As China and the West impose sanctions on each other over human rights in Xinjiang, U.N. Secretary-General António Guterres said Sunday that U.N. human rights officials are in “serious talks” with China about allowing U.N. officials access to Xinjiang.
In an interview with the Canadian Broadcasting Corporation (CBC), Guterres said: “There is a serious negotiation going on between the Office of the High Commissioner (for Human Rights) and the Chinese authorities. …… I hope they will soon reach an agreement that will allow the High Commissioner for Human Rights to visit China without restrictions. “
Guterres said, “China has affirmed, and reiterated to me on several occasions, that they want this visit to happen. It is important for us to give the mission unfettered and unrestricted access to the areas that the Commission on Human Rights wishes to visit.”
Reports of arbitrary detentions, abuses, sexual violence and forced labor in Xinjiang have been increasing in recent years. U.N. High Commissioner for Human Rights Michelle Bachelet said last month that a thorough and independent assessment of these reports was needed.
Bachelet said in February that talks about a visit by the UN organization had begun, but the UN side is currently unable to reach a consensus with the Chinese side.
On March 22, the United States, Canada, the United Kingdom and the European Union joined in imposing sanctions on four officials from the Xinjiang region suspected of involvement in the persecution of Uighurs, including a travel ban and freezing of overseas assets and transactions.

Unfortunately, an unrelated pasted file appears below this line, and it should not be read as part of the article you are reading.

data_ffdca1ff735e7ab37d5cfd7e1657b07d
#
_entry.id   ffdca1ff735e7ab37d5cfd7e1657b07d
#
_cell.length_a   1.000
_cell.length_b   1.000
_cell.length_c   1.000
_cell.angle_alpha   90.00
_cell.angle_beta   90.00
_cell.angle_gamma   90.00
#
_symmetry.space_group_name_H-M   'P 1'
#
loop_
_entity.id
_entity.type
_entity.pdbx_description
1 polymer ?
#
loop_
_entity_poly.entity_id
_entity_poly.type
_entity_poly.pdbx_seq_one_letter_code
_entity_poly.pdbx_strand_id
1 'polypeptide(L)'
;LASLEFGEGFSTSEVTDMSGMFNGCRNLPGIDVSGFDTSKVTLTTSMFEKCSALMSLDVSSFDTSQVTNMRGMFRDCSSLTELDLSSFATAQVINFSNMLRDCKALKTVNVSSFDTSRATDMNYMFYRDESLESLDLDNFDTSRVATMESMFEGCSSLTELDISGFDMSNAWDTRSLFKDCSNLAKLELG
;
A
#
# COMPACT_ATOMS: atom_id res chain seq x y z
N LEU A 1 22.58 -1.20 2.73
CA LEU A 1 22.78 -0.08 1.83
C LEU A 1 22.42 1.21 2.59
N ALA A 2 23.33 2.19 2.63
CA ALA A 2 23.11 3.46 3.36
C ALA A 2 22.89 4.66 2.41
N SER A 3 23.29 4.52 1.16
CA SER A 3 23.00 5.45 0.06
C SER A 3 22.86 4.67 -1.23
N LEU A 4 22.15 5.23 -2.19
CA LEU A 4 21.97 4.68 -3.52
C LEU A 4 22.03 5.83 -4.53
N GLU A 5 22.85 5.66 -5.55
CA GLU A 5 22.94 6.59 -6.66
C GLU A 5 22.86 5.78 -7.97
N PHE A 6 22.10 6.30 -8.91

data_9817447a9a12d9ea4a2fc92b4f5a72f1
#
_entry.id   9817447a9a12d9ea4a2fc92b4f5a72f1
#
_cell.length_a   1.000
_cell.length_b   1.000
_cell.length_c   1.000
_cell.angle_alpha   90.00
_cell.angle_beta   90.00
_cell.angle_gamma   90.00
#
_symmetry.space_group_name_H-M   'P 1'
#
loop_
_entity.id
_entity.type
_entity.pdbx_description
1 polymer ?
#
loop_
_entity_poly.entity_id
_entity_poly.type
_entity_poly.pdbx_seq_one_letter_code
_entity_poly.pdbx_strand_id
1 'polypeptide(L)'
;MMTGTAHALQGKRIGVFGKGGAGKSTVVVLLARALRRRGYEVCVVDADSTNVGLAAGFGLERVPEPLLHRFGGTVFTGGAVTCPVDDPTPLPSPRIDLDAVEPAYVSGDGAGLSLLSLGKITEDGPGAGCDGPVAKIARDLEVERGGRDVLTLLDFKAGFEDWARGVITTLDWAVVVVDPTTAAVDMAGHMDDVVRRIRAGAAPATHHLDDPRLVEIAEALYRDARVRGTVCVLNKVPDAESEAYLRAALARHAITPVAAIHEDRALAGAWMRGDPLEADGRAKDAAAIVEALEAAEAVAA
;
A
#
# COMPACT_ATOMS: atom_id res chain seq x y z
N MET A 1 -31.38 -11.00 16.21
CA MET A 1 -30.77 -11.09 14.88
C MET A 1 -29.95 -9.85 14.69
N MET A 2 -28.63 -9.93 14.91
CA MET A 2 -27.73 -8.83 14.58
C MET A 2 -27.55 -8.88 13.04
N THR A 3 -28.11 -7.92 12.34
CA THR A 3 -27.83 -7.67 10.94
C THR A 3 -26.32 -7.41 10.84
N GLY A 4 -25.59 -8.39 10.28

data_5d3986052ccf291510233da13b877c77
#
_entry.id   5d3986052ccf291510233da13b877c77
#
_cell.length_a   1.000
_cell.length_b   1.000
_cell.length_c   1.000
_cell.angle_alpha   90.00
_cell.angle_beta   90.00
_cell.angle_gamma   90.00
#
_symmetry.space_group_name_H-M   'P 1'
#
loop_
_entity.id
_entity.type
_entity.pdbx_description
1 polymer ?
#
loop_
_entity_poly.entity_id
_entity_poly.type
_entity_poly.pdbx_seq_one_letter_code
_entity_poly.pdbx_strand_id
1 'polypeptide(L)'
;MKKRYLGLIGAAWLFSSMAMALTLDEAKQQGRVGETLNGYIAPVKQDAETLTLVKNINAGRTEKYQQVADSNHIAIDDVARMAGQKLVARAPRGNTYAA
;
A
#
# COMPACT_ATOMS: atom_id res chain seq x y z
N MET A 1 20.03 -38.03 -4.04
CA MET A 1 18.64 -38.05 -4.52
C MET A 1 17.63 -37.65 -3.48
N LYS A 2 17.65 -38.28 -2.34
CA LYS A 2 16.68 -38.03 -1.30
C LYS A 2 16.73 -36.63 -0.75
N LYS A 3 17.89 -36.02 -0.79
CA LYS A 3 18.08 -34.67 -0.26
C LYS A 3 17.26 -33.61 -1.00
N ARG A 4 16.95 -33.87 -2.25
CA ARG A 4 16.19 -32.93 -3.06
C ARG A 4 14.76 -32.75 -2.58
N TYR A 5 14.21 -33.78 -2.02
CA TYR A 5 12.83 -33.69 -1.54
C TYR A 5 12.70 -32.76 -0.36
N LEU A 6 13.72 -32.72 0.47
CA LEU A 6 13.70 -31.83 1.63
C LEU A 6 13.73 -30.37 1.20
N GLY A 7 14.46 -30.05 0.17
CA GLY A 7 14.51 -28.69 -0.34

China then retaliated on Saturday (March 27) by announcing sanctions against individuals and entities in Canada and the United States, including Gayle Manchin, chairman of the U.S. Commission on International Religious Freedom, Tony Perkins, vice chairman of the U.S. Commission on International Religious Freedom, Canadian federal Rep. Michael Chong Chong (D-Calif.) and the Canadian House of Commons Foreign Affairs Committee’s Subcommittee on International Human Rights, banned the sanctioned individuals from entering China and prohibited Chinese citizens from trading and interacting with them.
U.S. and Canadian officials subject to Chinese sanctions immediately responded. Manchin, president of the U.S. Commission on International Religious Freedom, told Reuters on Saturday, “I am deeply honored that my call for attention to the genocide of religious groups and minorities in China has been recognized by Communist China.”
She added, “While I have no plans to travel to China this summer, I will not stop calling for the kind of serious violations of religious freedom that are taking place in China as long as they are taking place.”
Gail Manchin is married to the highly influential U.S. Senator Joe Manchin, a Democrat who represents West Virginia.
For his part, Canadian federal Rep. Michael Chong tweeted Saturday, “Living freely in democracy and the rule of law, we must make an appeal for those who cannot speak out. If this brings sanctions from China, I will wear this as a badge of honor.”